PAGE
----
Cyberdiary – February 2013

Leeu Kop - BLOG

Leeu Kop

Over the last few weeks Mashatu has undergone a remarkable and miraculous transformation. The drought that devastated the region for more than a year was violently broken by tremendous widespread rainfall. By now the water has sunk deep into the soil and the seeds which have lain dormant throughout the drought have thrust fresh shoots through the surface. The landscape is now blanketed in green and dotted with the yellow flowers of the devil thorn plant. The Vlei has become an oasis, attracting a number of water birds seldom seen in the area. The plains game have regained their vigour, and the predators are now having to work a little harder for their food.

There have been a host of exceptional sightings, but one which stands out from the rest began when a young female leopard was found walking alongside a riverbank. A squirrel, having spotted her, gave the alarm call of her presence. Squirrels, game birds and antelopes will raise an alarm when a leopard or another potential predator is seen. This not only alerts all other animals to its whereabouts, but also informs the predator that it has been spotted. At this stage most predators will not attempt to hunt as the element of surprise is no longer in their favour.

What followed next was incredible. The young leopard looked up at the squirrel and without hesitation leapt up high in the air, front legs outstretched, and plucked the fretting squirrel from its lofty perch. The leap must have been about 3 to 4 times her body length! The agility of these cats never ceases to amaze us!

Duma brother-0297 - BLOG

Duma brother

Another memorable sighting occurred during a morning game drive when 19 different lions were found!  Two lionesses were first found with their 11 cubs, followed by the 2 males that hold their territory over Mashatu. Another 4 lionesses were later also spotted. Historically the lion population of Notugre has always been low, mostly as a result of hunting and persecution pressures outside the reserve’s borders. It is with great pleasure to see that these numbers are recovering.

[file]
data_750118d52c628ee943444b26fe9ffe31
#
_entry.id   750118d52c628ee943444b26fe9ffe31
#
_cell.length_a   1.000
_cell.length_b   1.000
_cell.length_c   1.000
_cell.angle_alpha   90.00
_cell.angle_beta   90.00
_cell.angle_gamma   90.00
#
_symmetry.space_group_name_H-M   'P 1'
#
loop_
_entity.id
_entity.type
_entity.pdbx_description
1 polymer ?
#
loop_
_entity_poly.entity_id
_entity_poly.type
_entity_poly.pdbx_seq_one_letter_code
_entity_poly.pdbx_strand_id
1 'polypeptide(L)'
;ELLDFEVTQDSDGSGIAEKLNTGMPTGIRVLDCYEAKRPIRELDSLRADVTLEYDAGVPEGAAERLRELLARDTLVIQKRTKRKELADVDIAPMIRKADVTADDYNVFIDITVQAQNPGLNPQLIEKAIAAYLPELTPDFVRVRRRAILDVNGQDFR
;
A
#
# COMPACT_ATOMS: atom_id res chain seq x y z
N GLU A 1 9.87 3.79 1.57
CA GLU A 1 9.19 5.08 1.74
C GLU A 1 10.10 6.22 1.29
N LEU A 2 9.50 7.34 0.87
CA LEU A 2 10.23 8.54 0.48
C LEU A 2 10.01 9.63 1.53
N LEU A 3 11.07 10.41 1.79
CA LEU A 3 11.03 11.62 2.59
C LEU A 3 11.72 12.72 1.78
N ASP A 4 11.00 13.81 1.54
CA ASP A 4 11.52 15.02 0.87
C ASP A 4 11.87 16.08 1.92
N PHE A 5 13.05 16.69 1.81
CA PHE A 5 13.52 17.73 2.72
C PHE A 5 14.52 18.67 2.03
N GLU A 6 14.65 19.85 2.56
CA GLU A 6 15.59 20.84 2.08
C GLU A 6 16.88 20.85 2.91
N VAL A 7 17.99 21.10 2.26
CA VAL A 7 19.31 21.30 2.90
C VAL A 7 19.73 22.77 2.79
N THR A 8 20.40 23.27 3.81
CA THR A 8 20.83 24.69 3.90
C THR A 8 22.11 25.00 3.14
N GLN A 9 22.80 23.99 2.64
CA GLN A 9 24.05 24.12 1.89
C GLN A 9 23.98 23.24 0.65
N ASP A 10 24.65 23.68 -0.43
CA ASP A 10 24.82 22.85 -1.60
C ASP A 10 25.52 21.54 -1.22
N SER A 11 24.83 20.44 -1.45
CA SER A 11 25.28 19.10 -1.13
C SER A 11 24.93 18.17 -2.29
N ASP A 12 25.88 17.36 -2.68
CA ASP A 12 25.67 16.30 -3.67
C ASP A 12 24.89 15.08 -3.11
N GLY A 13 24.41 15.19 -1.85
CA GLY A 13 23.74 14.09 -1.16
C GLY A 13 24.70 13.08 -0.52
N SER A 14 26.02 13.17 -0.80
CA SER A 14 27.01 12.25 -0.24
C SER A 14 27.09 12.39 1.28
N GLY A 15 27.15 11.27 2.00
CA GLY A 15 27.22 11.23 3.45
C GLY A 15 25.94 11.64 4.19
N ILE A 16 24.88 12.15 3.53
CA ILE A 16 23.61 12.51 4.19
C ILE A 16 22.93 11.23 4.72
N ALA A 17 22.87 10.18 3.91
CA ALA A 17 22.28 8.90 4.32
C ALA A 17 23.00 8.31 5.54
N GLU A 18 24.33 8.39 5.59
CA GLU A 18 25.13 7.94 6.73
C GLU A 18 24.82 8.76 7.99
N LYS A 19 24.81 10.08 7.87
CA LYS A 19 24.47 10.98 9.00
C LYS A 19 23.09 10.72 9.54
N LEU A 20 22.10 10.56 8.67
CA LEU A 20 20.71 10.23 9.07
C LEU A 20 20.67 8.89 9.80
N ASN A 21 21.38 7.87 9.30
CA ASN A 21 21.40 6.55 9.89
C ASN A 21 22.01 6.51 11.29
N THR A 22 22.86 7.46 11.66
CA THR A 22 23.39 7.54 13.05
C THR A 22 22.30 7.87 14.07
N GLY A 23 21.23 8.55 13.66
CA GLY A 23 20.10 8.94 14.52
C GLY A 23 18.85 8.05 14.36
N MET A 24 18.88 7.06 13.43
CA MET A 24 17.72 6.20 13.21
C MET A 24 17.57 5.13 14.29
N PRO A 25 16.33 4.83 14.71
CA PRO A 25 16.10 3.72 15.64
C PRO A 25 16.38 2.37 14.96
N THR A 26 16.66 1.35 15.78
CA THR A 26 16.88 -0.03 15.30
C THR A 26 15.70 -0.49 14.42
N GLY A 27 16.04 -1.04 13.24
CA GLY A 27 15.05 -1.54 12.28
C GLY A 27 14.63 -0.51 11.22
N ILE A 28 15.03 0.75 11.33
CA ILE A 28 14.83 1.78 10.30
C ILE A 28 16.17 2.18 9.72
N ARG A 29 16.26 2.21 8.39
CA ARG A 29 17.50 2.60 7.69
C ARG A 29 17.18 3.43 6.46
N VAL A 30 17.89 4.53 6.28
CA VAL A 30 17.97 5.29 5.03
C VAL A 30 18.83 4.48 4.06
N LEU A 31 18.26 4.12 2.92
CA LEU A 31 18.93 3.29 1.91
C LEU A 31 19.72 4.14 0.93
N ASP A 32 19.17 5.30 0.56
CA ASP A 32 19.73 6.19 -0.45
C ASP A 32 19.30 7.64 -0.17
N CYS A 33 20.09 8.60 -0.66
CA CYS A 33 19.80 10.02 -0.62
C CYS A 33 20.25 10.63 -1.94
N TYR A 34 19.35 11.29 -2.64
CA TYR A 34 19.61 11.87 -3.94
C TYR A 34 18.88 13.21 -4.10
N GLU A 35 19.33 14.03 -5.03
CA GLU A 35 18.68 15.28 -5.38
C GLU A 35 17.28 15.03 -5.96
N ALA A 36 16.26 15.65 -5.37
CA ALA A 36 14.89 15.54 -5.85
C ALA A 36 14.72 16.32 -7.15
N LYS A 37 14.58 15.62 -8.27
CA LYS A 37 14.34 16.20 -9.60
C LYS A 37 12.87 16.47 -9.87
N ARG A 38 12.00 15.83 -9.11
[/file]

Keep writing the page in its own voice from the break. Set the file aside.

On another morning three male cheetahs were spotted lying under a tree. After some time one of the three looked up and spotted a wildebeest herd in the distance. Cheetahs have particularly good eyesight. Their fovea is elongated giving a sharp, wide angle view and the dark tear mark helps to reduce the sun’s glare. This assists them in hunting and locating their prey at a long distance. With an expertise gained over many years of hunting, the cheetah slowly raised himself from the ground and stalked towards the wildebeest. Soon he broke into a full-speed sprint straight for the herd which, at this stage, had still not noticed his presence. When they did it was too late for escape, and he managed to knock a young wildebeest foal off its feet. He killed it within a very short time. His brothers, having watched the hunt, soon came to find him to share in his catch.

 



One Response to “ “Cyberdiary – February 2013”

  1. Nancy Lewis says:

    still my favorite place in the entire world! Have any wild dogs been in the area recently?

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